The latest tool to fail on me was my Bosch Random Orbital Sander. I love this little sander, it's quick, easy to use and it does a good job. I also happen to like the dust catcher actually works, despite the fact that I do almost all of my sanding out-of-doors to help cut down on the fine dust in my workshop.
It seems that in time, all tools will fail, wear out or cease to work, and in my case the hook and loop base of the sander all of a sudden stopped holding sanding discs. I knew right away what the problem was, the little plastic hooks that form the bottom of the base had become brittle over time and and many had probably broken off to the point that there were not enough working hooks to hold the loops in the sandpaper discs.
This sander is about 7 years old now and other than changing sanding discs and cleaning out the dust catcher from time to time, it has given me hundreds of hours of use, so it was time to do a bit of a re-furb on it ...
- Created on Sunday, 06 October 2013 04:44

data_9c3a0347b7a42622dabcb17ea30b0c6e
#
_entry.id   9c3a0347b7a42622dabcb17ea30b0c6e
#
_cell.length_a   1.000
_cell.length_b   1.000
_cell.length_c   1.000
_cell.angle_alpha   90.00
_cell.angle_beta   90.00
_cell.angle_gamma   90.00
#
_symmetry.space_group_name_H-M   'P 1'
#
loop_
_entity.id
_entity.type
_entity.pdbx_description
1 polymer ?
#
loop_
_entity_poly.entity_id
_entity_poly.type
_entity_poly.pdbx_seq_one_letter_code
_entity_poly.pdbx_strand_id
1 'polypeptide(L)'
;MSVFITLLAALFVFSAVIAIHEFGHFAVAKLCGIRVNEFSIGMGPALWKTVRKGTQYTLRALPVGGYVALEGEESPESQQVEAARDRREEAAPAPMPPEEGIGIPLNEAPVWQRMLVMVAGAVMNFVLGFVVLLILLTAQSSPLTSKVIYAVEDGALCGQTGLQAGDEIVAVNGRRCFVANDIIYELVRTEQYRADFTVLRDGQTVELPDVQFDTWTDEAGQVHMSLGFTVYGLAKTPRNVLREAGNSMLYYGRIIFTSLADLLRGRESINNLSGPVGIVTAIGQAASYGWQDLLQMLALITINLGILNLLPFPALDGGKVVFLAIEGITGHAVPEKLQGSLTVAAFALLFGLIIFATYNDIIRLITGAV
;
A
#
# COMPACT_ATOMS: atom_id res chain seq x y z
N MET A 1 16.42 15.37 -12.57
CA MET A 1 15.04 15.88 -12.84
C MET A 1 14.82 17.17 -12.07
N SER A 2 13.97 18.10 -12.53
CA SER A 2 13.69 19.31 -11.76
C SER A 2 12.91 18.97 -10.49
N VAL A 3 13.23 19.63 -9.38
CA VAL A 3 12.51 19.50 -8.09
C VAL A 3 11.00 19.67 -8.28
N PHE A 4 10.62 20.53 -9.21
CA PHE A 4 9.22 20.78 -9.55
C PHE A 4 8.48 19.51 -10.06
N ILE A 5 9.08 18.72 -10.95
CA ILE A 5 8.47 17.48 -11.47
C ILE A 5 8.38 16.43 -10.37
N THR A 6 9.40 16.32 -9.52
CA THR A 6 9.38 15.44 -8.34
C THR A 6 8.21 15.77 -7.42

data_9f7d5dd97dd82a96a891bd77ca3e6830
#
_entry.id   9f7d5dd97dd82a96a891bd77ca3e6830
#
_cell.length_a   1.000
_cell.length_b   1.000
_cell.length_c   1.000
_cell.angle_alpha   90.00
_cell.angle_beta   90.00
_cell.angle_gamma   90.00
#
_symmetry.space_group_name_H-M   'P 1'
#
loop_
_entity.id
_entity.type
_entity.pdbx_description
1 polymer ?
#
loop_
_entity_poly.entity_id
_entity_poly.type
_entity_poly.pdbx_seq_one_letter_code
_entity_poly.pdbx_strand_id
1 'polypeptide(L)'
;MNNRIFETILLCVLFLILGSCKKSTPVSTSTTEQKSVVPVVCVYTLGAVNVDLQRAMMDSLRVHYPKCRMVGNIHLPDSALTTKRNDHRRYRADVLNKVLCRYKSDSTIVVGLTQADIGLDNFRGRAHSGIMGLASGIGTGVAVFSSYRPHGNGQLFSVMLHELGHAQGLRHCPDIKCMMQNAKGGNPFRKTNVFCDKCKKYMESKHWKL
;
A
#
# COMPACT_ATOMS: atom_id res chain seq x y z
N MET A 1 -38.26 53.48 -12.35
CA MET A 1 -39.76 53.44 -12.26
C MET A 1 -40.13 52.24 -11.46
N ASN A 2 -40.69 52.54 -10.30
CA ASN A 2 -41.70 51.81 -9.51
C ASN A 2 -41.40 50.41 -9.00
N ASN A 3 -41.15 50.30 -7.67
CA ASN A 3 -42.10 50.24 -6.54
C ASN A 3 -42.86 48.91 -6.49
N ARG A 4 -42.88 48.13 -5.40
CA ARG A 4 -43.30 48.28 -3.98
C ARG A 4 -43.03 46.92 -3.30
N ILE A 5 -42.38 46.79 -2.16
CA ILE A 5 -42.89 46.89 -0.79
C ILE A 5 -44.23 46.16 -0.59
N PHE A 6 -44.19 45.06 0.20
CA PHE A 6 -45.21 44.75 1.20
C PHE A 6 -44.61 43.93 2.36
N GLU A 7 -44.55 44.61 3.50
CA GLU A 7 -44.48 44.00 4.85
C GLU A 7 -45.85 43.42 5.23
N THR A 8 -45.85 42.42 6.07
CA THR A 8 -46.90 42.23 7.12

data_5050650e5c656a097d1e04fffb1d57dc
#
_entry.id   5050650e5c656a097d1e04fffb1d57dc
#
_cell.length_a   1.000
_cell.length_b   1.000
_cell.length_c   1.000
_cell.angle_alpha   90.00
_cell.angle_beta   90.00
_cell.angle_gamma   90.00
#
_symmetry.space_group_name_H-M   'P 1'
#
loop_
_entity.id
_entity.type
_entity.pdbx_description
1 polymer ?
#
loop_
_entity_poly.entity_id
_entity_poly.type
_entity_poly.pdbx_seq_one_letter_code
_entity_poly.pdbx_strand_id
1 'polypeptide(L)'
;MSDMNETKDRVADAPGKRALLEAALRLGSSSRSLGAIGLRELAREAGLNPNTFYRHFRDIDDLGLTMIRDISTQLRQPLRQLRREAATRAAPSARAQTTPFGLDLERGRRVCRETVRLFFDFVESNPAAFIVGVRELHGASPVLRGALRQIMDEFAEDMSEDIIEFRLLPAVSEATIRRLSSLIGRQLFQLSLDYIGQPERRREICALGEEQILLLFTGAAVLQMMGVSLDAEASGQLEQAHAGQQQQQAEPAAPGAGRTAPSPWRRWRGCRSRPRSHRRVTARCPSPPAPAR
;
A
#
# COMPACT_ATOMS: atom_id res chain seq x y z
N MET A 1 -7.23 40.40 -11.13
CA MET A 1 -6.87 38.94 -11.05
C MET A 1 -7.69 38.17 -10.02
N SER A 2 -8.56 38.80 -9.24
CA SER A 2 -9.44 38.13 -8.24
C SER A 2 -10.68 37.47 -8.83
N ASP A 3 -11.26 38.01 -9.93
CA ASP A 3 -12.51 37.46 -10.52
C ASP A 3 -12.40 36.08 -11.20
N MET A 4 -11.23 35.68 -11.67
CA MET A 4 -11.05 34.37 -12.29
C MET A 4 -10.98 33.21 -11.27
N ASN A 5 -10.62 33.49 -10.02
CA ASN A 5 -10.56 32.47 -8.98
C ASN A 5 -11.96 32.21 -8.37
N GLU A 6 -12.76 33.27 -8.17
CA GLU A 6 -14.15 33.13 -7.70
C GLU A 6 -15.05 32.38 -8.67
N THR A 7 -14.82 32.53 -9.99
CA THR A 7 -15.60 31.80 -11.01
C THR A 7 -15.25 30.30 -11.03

- Hits: 2144
Halloween has grown to be a pretty big non-holiday for both kids and adults. It's really a fun time where everyone can be little bit silly. One of the great things about Halloween is all the costumes and decorating that happens, and it's a perfect time to introduce non-woodworking people to the craft.
One of the safest woodworking tools and one that has LOADS of potential is the scroll saw, and when it comes to making Halloween ornaments, like window and lawn figurines, the scroll saw is the perfect tool. Finding scroll saw patterns is pretty easy, but when it comes to Halloween, there's an even easier source. For the cost of little more than a dollar, you can go to your closest dollar store and find all sorts of Halloween items that can be used as patterns. In most cases, you can't buy scroll saw patterns anywhere for that great price, and they have a pretty extensive selection, at least the ones I was into.